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When using "groups" or "id -Gn", I end up with the typical space-delimited list of all groups for the current user. These commands run on the assumption that group names cannot contain a space character, and indeed, as long as we stay within Unix, it's going to be the case.

However, my company is now part of a bigger one, that has Microsoft domains setups, and unfortunately, their Active Directory domain group names contain a space character, like "FOOBAR\Domain Users".

One of our scripts typically uses "groups" output and makes a list out of it, based on that space-character delimiter, which means that it now fails miserably:

$ groups
FOOBAR\Domain Users FOOBAR\Other Domain everyone admin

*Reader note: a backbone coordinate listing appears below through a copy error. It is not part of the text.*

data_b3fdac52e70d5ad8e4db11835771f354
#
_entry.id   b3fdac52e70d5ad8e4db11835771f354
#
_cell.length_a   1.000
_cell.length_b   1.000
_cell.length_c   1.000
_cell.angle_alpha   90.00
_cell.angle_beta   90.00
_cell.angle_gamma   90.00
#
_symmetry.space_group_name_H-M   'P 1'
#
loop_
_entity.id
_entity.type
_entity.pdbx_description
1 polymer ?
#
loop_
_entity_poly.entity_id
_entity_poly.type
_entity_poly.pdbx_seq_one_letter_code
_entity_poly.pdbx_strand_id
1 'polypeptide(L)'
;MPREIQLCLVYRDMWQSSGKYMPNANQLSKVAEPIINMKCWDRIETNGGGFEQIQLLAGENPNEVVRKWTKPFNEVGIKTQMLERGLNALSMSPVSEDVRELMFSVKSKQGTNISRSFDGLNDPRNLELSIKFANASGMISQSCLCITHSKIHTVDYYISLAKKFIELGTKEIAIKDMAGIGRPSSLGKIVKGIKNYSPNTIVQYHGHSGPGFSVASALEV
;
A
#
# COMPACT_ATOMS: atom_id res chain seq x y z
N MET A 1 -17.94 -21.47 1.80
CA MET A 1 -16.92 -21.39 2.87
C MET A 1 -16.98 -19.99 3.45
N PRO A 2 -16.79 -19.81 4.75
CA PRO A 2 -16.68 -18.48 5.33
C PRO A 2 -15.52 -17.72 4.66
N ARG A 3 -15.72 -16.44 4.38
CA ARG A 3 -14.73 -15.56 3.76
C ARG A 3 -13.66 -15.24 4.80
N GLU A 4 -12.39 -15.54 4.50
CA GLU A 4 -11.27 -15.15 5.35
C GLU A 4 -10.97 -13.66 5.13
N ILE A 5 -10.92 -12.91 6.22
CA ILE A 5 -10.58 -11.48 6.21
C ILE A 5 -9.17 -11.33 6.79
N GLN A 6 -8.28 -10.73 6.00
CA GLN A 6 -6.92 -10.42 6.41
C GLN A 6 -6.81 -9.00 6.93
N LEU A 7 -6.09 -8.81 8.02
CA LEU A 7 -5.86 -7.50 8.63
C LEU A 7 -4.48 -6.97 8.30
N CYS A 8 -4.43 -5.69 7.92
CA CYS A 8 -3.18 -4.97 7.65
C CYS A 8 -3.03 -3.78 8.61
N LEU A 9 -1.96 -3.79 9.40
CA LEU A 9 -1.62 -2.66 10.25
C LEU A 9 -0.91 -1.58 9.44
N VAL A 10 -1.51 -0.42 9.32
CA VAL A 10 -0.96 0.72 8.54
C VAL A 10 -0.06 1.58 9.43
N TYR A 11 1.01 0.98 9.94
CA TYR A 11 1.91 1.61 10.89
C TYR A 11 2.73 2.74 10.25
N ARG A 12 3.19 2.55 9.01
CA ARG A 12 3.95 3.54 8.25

... which obviously ends up producing such list:

FOOBAR\Domain
Users
FOOBAR\Other
Domain
everyone
admin

As you can imagine, the first 4 groups don't exist and the rest of the script fails to achieve anything of value.

Does anyone know where to obtain such group names in a better way?

PS: I know of /etc/group but such AD groups aren't mentioned there. Would there be another file like this, but for AD groups, that I could parse?

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    Not sure if it is good "answering practice" to reference an answer on a sister site, but I found this answer on Stack Overflow which deals with spaces in the group names: stackoverflow.com/a/50381984/737427 – Integrator Sep 8 '18 at 15:51
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    That is indeed exactly what I needed. – chris Sep 9 '18 at 19:55
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old post that I randomly ran across, but my current method is

id | egrep -o 'groups=.*' | sed 's/,/\n/g' | cut -d'(' -f2 | sed 's/)//'
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